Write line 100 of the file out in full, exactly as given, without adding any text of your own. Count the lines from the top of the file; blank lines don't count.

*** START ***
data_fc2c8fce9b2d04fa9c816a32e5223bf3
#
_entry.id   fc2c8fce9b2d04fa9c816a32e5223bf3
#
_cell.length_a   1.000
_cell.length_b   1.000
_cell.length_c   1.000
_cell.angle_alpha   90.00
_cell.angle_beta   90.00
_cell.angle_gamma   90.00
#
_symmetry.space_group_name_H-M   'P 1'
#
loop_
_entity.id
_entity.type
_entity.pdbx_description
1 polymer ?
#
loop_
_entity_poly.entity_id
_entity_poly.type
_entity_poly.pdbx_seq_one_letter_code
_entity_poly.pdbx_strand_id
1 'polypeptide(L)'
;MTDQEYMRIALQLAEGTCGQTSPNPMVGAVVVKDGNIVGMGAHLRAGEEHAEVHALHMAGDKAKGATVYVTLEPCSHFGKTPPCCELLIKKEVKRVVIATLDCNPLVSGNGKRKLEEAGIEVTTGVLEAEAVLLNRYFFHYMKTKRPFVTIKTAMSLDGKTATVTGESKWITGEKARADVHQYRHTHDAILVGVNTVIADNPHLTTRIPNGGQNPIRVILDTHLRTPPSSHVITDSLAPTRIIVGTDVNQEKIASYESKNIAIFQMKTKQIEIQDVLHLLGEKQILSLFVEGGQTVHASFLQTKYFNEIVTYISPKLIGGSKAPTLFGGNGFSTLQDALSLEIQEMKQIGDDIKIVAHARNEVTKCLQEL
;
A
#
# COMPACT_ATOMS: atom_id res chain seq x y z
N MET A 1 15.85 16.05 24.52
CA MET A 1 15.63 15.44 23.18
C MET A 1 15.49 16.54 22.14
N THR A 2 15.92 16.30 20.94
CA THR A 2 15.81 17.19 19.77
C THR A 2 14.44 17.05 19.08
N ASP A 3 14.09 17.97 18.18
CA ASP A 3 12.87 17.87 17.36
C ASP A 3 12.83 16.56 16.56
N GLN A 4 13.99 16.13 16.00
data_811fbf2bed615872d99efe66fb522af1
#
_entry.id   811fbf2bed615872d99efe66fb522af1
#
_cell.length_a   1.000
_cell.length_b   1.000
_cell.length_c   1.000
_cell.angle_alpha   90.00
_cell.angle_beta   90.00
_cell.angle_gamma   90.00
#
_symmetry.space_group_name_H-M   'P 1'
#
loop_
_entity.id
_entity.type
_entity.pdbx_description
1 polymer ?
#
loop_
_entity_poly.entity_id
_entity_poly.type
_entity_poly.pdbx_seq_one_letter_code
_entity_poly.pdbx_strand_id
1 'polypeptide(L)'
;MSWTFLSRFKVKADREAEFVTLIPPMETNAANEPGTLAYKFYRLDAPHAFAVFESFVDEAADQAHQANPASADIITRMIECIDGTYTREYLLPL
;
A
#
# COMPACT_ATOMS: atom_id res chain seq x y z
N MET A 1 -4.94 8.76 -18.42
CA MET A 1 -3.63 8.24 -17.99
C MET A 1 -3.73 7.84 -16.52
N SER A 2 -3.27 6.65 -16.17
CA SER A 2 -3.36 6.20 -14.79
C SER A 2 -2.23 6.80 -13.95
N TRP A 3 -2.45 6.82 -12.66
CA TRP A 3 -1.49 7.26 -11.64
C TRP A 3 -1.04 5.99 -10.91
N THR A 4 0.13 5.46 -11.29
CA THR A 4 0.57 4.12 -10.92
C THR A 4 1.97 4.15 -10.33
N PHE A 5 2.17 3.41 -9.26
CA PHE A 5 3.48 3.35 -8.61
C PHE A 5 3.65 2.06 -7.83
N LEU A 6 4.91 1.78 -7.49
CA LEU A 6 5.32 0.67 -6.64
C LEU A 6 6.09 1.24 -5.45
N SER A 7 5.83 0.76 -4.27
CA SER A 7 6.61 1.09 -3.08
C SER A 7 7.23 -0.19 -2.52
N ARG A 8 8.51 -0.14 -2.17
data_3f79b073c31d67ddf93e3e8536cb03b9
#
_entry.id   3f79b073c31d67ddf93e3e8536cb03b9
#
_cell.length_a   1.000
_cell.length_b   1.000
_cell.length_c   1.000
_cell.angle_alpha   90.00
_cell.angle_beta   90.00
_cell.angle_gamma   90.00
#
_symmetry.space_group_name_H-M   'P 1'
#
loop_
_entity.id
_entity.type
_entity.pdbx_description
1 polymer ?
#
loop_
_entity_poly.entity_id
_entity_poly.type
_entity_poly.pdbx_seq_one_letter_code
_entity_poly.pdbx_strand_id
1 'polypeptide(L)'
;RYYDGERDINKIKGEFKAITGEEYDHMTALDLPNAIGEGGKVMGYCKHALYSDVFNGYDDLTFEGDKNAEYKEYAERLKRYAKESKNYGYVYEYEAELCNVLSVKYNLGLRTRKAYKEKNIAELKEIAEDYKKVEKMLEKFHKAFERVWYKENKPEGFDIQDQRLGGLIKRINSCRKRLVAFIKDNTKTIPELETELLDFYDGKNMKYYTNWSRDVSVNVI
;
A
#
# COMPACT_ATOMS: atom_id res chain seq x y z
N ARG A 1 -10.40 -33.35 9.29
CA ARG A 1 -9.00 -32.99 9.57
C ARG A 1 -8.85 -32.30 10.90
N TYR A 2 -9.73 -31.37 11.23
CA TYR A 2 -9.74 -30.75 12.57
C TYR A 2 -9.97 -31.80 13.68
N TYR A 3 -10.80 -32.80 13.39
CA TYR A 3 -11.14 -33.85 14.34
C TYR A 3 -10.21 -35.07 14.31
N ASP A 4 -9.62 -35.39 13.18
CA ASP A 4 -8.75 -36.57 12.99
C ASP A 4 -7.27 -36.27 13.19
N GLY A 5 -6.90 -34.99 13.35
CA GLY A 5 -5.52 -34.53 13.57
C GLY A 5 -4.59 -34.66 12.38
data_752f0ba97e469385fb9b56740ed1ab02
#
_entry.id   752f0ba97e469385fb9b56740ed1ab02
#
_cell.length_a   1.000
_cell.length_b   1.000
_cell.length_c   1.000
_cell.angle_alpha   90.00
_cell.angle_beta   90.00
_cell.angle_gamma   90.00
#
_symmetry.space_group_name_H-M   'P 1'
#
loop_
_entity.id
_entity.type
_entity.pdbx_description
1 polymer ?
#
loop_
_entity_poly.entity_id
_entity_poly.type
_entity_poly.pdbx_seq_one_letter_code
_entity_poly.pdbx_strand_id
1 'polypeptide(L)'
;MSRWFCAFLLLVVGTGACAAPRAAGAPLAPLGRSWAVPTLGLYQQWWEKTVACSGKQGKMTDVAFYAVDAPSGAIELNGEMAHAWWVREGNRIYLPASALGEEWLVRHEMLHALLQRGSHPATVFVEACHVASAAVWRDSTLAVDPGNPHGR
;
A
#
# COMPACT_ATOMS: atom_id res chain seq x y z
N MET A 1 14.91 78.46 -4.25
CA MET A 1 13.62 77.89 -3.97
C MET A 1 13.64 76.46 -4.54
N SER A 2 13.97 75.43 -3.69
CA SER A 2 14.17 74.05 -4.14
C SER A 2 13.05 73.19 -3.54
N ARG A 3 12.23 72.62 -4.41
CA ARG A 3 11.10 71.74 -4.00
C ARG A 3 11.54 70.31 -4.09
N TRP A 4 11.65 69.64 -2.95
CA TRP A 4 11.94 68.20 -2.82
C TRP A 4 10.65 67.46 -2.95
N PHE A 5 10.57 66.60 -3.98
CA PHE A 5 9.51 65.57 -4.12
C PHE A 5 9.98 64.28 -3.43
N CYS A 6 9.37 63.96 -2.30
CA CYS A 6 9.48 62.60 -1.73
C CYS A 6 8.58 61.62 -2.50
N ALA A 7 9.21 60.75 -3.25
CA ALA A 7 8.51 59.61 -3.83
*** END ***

_cell.angle_alpha   90.00